Mary Parker Follet (1866-1933).
- Ideas of Mary Parker Follet’s are a bridge between the classical school of thought and the Behavioural School of Thought. She gave a socio-psychological dimension to the study of organisational theory.
- Her ideas found expression in his book Creative Experience (1924). Some of her ideas are given in the following paragraphs in short:
- Mary Parker Follet analysed the conflicts in the organisation and she regarded the conflicts as a natural adjunct of the working of the organisations.
She advocated the constructive methods of dealing with the conflicts and hence viewed conflicts as “Constructive Conflicts” and not always as “destructive conflicts”. She advanced 3 methods of resolving conflicts in an organisation —
- This is the easiest way to resolve a conflict where victory of one side over the other side usually results. However, it is not suitable for the health of the organisation in the long run.
- Under this, each side gives up a part of its demands and settles the conflict. However, rarely a side would like to compromise since it involves giving up a part of the demands and hence a compromise solution always has to be brokened down by a mediation or by an external party. Even then, it is the most widely accepted method of resolving conflicts.
- Here the desires of both the parties are integrated and a “win-all” situation is created where neither side has to sacrifice its desires. It is a highly detirable method, and is the best since it creates a new whole in which everyone is happy since he feels that his desires are achieved.
MP Follet also outlines the following steps to achieve integration:-
- Bringing differences into the open is the first step in integration of conflict. It becomes easier to integrate when one knows what actually is the real issue of discord between the two parties. Often it is observed that real issue is of very minor nature and is hidden behind the plethora of disputes of secondary nature. Hence finding the real issue is often very difficult and once it is found the rest of the exercise is fairly easy.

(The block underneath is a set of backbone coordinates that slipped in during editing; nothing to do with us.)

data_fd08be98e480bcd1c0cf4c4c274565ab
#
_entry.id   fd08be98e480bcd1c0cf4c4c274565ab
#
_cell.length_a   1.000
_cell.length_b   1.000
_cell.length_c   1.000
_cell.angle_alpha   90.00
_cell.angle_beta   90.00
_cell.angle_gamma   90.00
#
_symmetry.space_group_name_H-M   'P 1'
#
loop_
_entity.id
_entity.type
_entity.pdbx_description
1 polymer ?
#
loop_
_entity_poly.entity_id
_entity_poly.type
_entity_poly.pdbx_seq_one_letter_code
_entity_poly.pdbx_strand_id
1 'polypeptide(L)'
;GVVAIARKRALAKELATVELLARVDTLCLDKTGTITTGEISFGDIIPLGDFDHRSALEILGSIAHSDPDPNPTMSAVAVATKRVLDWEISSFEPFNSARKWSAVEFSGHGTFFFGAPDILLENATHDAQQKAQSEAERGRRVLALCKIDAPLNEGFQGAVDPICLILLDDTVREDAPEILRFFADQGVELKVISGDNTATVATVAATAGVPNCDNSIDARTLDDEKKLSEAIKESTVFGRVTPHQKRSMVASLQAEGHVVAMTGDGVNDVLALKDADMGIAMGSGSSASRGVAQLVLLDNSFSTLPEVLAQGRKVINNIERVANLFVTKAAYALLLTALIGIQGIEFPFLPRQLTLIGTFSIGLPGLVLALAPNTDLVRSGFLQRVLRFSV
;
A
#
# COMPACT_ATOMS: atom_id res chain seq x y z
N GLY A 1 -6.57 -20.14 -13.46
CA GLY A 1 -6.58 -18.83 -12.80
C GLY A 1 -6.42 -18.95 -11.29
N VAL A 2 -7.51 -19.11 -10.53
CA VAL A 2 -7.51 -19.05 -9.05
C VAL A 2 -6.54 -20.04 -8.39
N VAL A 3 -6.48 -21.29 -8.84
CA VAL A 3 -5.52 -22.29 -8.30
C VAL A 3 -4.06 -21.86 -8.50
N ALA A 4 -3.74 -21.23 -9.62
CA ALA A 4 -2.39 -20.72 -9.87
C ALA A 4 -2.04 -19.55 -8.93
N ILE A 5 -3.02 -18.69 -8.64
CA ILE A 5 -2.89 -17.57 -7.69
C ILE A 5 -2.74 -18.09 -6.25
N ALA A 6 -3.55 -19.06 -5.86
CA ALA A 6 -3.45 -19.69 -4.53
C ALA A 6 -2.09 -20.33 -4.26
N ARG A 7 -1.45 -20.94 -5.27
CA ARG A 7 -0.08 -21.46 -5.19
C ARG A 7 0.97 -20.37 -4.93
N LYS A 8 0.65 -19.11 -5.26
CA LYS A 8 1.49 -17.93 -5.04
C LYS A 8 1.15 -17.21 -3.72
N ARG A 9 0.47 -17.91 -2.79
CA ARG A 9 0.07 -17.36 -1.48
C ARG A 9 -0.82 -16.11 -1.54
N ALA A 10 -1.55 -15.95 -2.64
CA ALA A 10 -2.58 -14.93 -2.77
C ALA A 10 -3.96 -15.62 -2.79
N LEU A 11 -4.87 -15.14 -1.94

- Breaking up the whole is the second step in integration. Here the demands of both the parties are broken into constituent parts. It means analysing the psychological implications of the demands of each side to see which could be specifically met and which were merely symbolic of a desire and could be satisfied in any other way.
- Anticipation of the conflict i.e. which way the conflict would head once certain proposals are prepared and presented to the parties. It is akin to playing a game of chess where all moves are prepared responses.
She is called as one of the earliest behaviouralists as she was among the earliest scholars to analyse the organisational behaviour. She analysed the concepts behind conflicts and conflict resolution within an organisation and gave meaningful ways to solve the conflicts in an organisation by giving the concept of conflict integration.
She also talked of leadership, authority and control. She negated the “Trait Theory” of Leadership Style and advanced the concept of situational variable to the leadership. According to her, the Leadership Style in a given set up is a function of 3 variables, namely, the Leader himself, the Follower and the situation. She hence advanced the concept of situational control and preferred it to the control of man.
Mary Parker Follet also gave the concept of “Cumulative Responsibility’ which, according to her, should be inculcated in the workers. According to her, it is important that the workers realise their individual responsibility but the realisation of just the individual responsibility does not help. Instead they should be made to realise the ‘joint responsibility’ vis-a-vis their units as it automatically solves the problem of co-ordination.
Urwick described Follet as a “Women who had a universal mind”. However, her ideas of integration were termed as illusory as they are good to look at but difficult to achieve. However, her contributions to administrative theory were in fact prophetic and she was ahead of her times.